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Fort Lauderdale Workers' Compensation Lawyer > Blog > Workers' Compensation > Common Summer Heat Injuries In South Florida

Common Summer Heat Injuries In South Florida

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Summer in South Florida can involve excruciatingly high temperatures, and employees who work outdoors can be at particularly high risk of summer heat injuries. According to the Florida Climate Center, summer is often known colloquially as Florida’s “hot season,” and the months of June through July are the warmest. Over time, the “hot season” temperatures have been rising, and the conditions have intensified. Some industries are more likely to have workers who are exposed to these conditions, and it is critical to understand who is at risk, how these injuries happen and can be prevented, and what to do if you are harmed. Our West Palm Beach workers’ compensation attorneys can provide you with more information.

Certain Industries Have Higher Rates of Heat Injuries in the Summer 

Heat injuries can affect both outdoor and indoor workers, especially in the summertime in South Florida. According to the Occupational Safety and Health Administration (OSHA), the majority (between 50 percent and 70 percent) of outdoor heat-related injuries and illnesses occur within a worker’s first few days of employment in a hot environment “because the body needs to build a tolerance to heat gradually over time,” which is a process known as “heat acclimatization.” When a worker has not become acclimated to the heat, the likelihood of a heat injury increases significantly.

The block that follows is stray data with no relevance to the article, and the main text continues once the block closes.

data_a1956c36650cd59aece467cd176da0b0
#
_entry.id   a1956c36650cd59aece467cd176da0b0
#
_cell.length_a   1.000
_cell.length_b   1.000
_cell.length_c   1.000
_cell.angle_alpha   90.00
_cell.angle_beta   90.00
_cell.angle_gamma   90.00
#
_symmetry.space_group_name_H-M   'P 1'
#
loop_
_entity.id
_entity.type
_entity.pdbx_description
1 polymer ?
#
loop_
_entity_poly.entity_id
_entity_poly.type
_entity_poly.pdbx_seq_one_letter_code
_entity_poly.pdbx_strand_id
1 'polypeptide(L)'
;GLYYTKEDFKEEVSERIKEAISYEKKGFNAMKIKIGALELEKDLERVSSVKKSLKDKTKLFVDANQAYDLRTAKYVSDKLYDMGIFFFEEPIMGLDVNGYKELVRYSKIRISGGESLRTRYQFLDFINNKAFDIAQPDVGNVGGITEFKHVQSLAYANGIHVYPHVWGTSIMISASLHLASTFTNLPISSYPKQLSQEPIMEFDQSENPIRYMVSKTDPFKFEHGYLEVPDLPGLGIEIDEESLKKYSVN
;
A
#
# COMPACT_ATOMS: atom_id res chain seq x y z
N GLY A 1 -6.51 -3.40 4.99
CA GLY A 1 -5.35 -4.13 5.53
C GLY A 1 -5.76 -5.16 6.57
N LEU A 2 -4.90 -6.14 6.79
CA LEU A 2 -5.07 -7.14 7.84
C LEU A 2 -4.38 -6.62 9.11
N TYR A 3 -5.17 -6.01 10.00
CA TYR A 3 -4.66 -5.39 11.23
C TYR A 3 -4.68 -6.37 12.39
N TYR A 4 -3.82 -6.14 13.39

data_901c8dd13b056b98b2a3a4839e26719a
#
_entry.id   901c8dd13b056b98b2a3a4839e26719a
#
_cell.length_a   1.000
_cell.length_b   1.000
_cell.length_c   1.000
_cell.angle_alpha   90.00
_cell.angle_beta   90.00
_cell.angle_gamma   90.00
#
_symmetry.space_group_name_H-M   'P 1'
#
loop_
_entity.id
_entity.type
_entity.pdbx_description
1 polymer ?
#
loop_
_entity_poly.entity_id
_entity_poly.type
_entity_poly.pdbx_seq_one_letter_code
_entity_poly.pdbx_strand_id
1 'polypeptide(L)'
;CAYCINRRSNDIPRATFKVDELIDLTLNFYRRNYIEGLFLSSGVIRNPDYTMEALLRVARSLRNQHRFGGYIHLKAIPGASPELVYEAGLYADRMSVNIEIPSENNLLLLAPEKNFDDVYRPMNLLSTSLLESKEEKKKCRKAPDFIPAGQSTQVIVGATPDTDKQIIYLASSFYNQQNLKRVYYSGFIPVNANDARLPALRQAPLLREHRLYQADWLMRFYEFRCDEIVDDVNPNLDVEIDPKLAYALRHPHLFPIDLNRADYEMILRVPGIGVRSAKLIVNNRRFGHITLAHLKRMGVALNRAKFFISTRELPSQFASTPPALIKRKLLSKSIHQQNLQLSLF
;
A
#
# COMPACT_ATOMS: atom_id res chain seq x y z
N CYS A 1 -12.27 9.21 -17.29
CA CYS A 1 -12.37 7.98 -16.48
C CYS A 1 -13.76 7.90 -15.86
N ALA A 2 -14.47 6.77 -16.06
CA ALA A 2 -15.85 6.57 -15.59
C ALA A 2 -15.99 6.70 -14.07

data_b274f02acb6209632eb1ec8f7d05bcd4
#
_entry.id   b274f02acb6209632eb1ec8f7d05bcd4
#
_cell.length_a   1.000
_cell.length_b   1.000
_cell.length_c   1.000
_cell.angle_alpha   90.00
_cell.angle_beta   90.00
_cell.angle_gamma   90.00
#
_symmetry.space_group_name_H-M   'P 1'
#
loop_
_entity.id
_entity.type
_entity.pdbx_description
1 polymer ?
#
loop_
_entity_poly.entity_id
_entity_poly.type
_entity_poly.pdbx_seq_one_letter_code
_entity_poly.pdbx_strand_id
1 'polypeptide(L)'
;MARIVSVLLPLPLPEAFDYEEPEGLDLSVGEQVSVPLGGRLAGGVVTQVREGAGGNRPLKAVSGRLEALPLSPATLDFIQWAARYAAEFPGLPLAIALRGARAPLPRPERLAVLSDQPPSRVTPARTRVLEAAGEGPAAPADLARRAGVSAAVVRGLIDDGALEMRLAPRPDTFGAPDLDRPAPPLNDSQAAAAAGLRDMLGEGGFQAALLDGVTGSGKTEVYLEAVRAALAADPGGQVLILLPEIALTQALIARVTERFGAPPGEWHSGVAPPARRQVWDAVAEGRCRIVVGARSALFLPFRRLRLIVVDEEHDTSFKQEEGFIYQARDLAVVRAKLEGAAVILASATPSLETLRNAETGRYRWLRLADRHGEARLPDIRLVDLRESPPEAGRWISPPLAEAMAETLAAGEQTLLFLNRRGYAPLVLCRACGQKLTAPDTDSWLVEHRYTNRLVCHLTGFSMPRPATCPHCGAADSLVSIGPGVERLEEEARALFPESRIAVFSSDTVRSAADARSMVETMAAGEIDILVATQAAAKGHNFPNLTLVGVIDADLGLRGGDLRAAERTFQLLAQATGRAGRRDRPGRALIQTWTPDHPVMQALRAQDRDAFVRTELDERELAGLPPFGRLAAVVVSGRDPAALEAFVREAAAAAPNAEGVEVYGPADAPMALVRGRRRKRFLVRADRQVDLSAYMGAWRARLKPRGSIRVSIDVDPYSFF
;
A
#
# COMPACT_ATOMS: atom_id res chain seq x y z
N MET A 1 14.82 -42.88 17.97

For outdoor workers, the following are some of the most common risk factors for a heat injury:

  • Required physical activity;
  • Lack of acclimatization;
  • Work clothing that keeps body heat in; and
  • Personal risk factors for a work injury.

The most common outdoor industries that see heat injuries in Florida’s summer months include:

  • Agriculture;
  • Construction, including road work and roofing;
  • Landscaping;
  • Mail and package delivery; and
  • Oil and gas work.

You should know that indoor workers can also be at risk of heat injuries. While these injury risks often increase in Florida’s summer months due to poor indoor circulation with high outdoor temperatures, and lack of adequate air conditioning, indoor heat injuries can also be common during the winter. The indoor industries that most commonly see heat injuries include:

  • Bakery and kitchen work;
  • Laundries;
  • Electrical utility work in boiler rooms;
  • Fire service workers;
  • Iron and steel workers;
  • Manufacturers in industries that require heat sources, such as concrete and paper manufacturing; and
  • Warehousing.

How to Prevent Heat Injuries 

There are many ways that heat injuries can be avoided in Florida’s hot season. Workers should never work long shifts outdoors in the summer heat until they have been acclimatized. Once workers are acclimatized, personal risks should be taken into account, and all workers should consume enough water and other fluids and should take frequent breaks. It is also critical for employers to train their workers in symptoms of heat illness so that workers can take action.

If a heat injury does occur, it is essential to report the injury to your employer within 30 days to remain eligible for workers’ compensation benefits.

Contact a West Palm Beach Workers’ Compensation Lawyer 

When you need assistance with your workers’ compensation claim, you should get in touch with the West Palm Beach workers’ compensation lawyers at the Law Offices of David M. Benenfeld, P.A. to find out more about how we can help with your application and can ensure that you do everything possible to obtain the benefits you need.

Sources:

climatecenter.fsu.edu/topics/specials/floridas-hot-season

osha.gov/heat-exposure

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